Asylum Seekers Describe 'Gang-Style Violence' in Europe's Biggest Migrant Camp

Migrants and aid workers in Greece’s Moria migrant camp say residents are living in fear after the second fatal stabbing in recent weeks.
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Greek Police hold back refugees queuing to collect their registration papers in order to then travel on to mainland Europe. Photo:Craig Stennett / Alamy Stock Photo

A 21-year-old Afghan man has become the latest fatality in Moria, the sprawling shantytown on the Greek island of Lesvos that is Europe’s largest migrant camp. The man died from his injuries last Monday after being stabbed during a fight. Two Afghans, aged 18 and 19, have been arrested over the attack, while police are searching for a third attacker.

The stabbing took place just three weeks after another bloody clash in the camp, during which three asylum seekers were stabbed, leaving a 19-year-old Ivorian fatally injured. VICE News obtained mobile footage from the immediate aftermath of the attack, showing one of the victims lying in a pool of blood with stab wounds to his chest and stomach. Screams are heard in the background as camp residents try to stop the bleeding.


The latest attacks have fuelled the safety concerns of asylum seekers, who say many residents live in constant fear amid the lawless environment of the squalid and massively overcrowded camp. They say coronavirus lockdown restrictions imposed by Greek authorities have only exacerbated tensions in Moria, leaving residents trapped with little means of escaping the cycle of knife violence inside.

READ: Violence is exploding in Europe’s most notorious migrant camp

“There’s always stabbings here in Moria,” one 28-year-old asylum seeker from Afghanistan, who did not want to be named due to safety concerns, told VICE News.

The man said that the lawless camp – where police have a minimal presence, allowing gangs to rob and threaten victims with virtual impunity – had the atmosphere of a prison. He felt much less safe there than he had on the treacherous route from his homeland into Europe.

“[Just] days ago, a guy got killed,” he said.

Moria, on the island of Lesvos, just a few miles from the Turkish coast, is a de facto holding pen for irregular migration into Europe. The camp is home to thousands of desperate asylum seekers from the Middle East, Asia and Africa, who are held on the site until their asylum applications are processed.

The camp was built to accommodate 2,800 people, but currently holds about 14,000. That overcrowding has led to appalling living conditions, creating an atmosphere of tension, frustration and despondency that people who live or work in the camp say is a perfect breeding ground for violence.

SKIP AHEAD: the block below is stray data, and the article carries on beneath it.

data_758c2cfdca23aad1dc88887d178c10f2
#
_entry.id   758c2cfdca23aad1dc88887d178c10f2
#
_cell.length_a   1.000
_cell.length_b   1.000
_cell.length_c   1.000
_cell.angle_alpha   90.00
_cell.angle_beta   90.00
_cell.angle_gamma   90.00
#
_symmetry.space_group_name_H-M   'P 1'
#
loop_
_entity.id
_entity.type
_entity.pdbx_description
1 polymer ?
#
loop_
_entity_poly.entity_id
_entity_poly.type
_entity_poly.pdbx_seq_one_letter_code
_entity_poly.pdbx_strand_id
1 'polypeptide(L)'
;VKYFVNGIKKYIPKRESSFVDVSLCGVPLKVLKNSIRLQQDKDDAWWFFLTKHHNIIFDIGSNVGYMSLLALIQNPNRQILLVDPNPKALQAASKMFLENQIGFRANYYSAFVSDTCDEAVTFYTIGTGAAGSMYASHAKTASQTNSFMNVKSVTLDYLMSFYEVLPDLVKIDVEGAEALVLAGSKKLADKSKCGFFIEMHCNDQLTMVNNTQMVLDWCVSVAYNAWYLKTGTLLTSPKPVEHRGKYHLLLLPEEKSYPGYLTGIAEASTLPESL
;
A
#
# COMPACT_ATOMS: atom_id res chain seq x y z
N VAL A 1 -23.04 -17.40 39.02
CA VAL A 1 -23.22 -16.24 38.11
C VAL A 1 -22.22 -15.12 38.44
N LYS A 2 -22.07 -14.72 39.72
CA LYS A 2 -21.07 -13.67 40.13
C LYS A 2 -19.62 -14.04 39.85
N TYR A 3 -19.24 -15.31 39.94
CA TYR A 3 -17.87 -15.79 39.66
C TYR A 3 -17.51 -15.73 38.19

According to data provided by Greek police, officers have attended 42 knife crimes in the camp this year, including six murders and more than a dozen serious injuries. While violence is a feature of life in migrant camps around the world, aid workers and residents of Moria say they have seen a significant escalation in the frequency and savagery of the attacks in the camp; a doctor who works at the island's only hospital told VICE News last month that many of the attacks he saw resembled “prison or gang-style violence”.

Kate Muirhead, an aid worker who has operated in Moria since October of 2018, told VICE News that despite the camp’s population falling by thousands in recent months as residents were transferred out, frustrations among those who remained were “at an all time high”.

“In 2020, Moria feels hopeless,” she said. “Everyone is frustrated, and there is no honour, it seems. Anyone is a potential target, because everyone is only in survival mode. You live each day to see if you’ll be granted asylum, and that’s it… Violence is a natural reaction.”

Muirhead, the founder of the NGO Health Bridge Medical Organisation, said that the more she viewed Moria “as a prison, the easier it is for me to understand the psychology of it, and its residents […] Stabbings happen over cell phones. Stabbings happen over food lines. There is a hierarchy, and you either get on board with it or risk your life.”


Georgia Karoutzou, senior manager for the International Rescue Committee, told VICE News that the coronavirus lockdown placed over the camp was contributing to “overwhelming feelings of imprisonment and despair” among residents.

The lockdown measures placed over the camp in mid-March remain in place in Moria, despite restrictions having been lifted elsewhere in Greece, denying residents an outlet from the pressures of camp life.

“The mood in Moria worsens daily, and people seem very tired and frustrated because of the discriminatory restrictions in the camp,” said Karoutzou.

“The psychological impact of lockdown measures on asylum seekers cannot be underestimated. With no space for social distancing or self-isolation, and limited access to hygiene and sanitation facilities, asylum seekers know how vulnerable they are.”

That vulnerability was increased further Thursday, when Greek authorities ordered the closure of a Doctors Without Borders coronavirus quarantine centre on Lesvos, citing a breach of planning regulations.

But for the Afghan asylum seeker, the threat of coronavirus is just one more worry to be endured as he awaits a decision on his asylum application. More troubling is the routine violence in the camp, which means he and his wife are too scared to leave their shelter after nightfall.

“The situation is…violent,” he told VICE News. “Life sucks.”